KIDS IN BRAZIL
Ever been to Brazil? I haven't but it's on my bucket list. Brazil, a vast South American country, stretches from the Amazon Basin in the north to vineyards and massive Iguaçu Falls in the south. Rio de Janeiro, symbolized by its 38m Christ the Redeemer statue atop Mt. Corcovado, is famed for its busy Copacabana and Ipanema beaches as well as its enormous, raucous Carnival festival, featuring parade floats, flamboyant costumes and samba.
Tropical and subtropical; some areas have an annual rainfall of more than 6 feet.
- The school year runs from February through December. Kids attend school for about four hours in the morning or the afternoon. Most schools require uniforms.
- An estimated one-quarter of children in Brazil do not attend school at all, but work, especially in cities.
- A traditional pastime is Queimada, a game of tag that is played in two teams. Jump rope, card games and checkers are other favorites.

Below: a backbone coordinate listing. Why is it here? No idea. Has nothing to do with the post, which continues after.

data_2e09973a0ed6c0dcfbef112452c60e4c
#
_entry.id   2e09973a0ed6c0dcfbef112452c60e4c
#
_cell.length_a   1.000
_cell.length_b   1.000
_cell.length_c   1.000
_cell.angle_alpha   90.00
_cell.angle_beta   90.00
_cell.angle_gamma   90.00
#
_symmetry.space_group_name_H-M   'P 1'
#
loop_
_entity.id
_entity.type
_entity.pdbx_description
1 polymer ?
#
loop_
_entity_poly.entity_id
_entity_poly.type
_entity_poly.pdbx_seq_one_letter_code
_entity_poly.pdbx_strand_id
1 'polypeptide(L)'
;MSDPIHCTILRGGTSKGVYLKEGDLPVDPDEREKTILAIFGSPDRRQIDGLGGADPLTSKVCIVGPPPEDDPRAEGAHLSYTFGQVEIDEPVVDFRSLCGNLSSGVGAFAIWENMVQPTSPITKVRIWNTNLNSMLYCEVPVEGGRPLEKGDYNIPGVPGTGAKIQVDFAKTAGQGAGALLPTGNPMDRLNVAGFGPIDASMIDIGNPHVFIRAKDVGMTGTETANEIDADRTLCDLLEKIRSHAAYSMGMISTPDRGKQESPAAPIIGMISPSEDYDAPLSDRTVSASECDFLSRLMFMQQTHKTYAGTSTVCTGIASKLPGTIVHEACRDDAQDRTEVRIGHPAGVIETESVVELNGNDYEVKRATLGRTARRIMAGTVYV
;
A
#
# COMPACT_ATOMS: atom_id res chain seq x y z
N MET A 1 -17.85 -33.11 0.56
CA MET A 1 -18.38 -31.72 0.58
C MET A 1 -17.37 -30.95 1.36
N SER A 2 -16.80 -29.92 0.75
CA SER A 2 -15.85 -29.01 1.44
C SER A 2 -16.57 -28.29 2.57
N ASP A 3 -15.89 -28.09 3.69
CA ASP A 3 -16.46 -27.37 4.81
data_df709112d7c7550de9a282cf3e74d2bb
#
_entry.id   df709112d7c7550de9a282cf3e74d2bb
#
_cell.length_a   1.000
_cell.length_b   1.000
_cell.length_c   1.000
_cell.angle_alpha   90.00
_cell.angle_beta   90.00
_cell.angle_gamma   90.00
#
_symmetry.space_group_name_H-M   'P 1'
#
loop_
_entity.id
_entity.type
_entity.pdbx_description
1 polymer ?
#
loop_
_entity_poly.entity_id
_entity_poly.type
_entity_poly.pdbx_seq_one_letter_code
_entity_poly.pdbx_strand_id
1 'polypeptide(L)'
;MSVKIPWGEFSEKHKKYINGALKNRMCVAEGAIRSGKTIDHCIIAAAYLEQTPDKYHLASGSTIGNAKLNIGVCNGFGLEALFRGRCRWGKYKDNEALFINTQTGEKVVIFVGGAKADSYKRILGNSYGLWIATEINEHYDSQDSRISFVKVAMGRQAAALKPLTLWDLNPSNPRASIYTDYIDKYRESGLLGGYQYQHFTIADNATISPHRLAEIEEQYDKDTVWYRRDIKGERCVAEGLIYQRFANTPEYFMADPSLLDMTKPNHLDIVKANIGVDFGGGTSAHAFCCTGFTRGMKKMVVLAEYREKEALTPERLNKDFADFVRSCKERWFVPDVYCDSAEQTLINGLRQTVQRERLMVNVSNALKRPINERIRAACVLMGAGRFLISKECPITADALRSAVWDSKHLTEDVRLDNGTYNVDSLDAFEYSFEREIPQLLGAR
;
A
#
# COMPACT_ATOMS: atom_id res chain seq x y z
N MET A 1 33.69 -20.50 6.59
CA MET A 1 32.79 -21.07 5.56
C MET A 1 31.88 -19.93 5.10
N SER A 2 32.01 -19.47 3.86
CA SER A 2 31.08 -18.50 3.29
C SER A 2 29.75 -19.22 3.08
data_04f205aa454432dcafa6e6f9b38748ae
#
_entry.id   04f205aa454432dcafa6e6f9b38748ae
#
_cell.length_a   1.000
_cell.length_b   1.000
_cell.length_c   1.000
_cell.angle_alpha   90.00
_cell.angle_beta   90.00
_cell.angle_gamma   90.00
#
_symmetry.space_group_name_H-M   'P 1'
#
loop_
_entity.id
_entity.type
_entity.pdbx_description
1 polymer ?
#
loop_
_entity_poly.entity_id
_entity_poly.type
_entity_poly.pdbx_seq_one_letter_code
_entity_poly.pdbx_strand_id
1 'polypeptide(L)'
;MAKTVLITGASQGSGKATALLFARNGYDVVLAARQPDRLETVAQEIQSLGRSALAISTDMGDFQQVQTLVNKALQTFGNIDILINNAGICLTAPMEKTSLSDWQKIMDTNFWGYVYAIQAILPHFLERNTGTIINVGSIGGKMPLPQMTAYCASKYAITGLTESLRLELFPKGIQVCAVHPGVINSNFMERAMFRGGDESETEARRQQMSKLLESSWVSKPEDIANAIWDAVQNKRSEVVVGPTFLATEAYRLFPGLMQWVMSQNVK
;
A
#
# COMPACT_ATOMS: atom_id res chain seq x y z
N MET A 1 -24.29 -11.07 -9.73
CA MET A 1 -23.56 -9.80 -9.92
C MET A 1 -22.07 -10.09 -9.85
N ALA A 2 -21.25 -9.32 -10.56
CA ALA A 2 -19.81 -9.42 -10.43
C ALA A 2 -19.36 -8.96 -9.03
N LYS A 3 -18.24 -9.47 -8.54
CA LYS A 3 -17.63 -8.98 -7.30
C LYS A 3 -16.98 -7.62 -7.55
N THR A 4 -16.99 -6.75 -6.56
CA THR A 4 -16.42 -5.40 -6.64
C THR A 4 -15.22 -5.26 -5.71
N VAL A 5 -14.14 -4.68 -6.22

- Soccer is the number one sport. Brazil's beautiful beaches also make swimming and volleyball popular
- Brazilian families are often large; having five or six siblings is not unusual. Nearly one-third of the population is under eighteen!
- Most Brazilians live in cities. About a quarter of city dwellers live in hillside shantytowns called favelas.
- Feijoada, a stew of black beans and different meats, traditionally served with rice and oranges
- Farofa, a condiment of toasted flour made from cassava (a starchy root); it is sprinkled on feijoada or any meat, fruit or vegetable
- The golden-rumped lion tamarin, a small, long-haired forest-dwelling monkey that weighs just over 1 pound
- The pacarana, a nocturnal rodent that weighs about 30 pounds and resembles a guinea pig
- Unique holiday: Festas Juninas, the Feasts of June, is a series of huge parties (sometimes even bigger than carnival) that celebrate saints Anthony, John and Peter. Festivities include costumes, dances and—because June is winter in Brazil—bonfires.
- Did you know? Brazil has the largest area of rain forest in the world—almost a billion acres. It includes more than a million different insect species, tens of thousands of different plant species and more than a thousand different bird species.
Clancy's comment: Yep, I can see myself taking thousands of photographs when I finally get there.
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